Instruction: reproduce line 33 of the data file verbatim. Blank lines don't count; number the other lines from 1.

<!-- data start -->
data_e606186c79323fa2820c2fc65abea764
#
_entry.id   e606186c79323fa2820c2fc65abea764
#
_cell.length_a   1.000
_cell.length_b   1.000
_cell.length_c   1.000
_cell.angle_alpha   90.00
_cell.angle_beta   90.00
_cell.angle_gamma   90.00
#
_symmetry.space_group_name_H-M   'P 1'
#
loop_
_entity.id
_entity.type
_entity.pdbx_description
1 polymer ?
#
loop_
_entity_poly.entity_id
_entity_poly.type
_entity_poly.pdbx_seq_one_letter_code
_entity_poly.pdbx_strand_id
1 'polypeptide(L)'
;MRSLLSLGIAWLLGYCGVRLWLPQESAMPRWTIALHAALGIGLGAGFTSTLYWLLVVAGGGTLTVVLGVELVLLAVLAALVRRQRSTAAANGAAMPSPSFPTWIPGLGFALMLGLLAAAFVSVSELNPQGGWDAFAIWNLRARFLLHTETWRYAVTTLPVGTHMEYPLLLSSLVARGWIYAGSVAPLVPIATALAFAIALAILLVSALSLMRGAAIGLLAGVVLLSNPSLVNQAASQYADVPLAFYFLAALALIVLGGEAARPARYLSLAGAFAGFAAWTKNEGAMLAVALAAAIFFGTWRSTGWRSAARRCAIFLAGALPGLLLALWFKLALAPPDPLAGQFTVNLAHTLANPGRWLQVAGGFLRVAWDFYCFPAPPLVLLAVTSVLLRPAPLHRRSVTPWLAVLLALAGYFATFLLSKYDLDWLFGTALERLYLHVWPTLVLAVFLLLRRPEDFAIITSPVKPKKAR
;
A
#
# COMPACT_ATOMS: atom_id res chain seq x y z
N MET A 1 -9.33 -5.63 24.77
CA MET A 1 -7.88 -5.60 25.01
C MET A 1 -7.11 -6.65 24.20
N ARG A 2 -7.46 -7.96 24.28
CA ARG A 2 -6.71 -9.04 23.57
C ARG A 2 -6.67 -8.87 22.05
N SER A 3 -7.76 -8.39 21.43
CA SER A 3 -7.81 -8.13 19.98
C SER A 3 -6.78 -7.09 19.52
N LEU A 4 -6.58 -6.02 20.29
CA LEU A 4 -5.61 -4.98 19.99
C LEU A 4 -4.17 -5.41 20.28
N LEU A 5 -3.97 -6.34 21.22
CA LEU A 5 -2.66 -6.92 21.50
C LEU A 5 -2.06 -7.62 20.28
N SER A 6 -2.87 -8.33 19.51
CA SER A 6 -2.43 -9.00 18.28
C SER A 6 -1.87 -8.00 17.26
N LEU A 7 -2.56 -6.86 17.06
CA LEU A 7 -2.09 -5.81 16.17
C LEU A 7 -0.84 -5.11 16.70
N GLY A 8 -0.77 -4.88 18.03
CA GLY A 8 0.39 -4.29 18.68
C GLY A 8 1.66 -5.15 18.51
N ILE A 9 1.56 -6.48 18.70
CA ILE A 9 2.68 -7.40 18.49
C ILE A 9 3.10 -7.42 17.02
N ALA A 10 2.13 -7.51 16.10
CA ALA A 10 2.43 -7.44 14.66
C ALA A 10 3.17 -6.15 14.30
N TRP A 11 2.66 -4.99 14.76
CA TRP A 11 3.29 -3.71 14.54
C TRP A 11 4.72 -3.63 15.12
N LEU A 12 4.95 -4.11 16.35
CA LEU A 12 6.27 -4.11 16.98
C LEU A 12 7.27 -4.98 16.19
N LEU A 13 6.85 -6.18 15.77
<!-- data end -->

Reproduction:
C MET A 1 -7.11 -6.65 24.20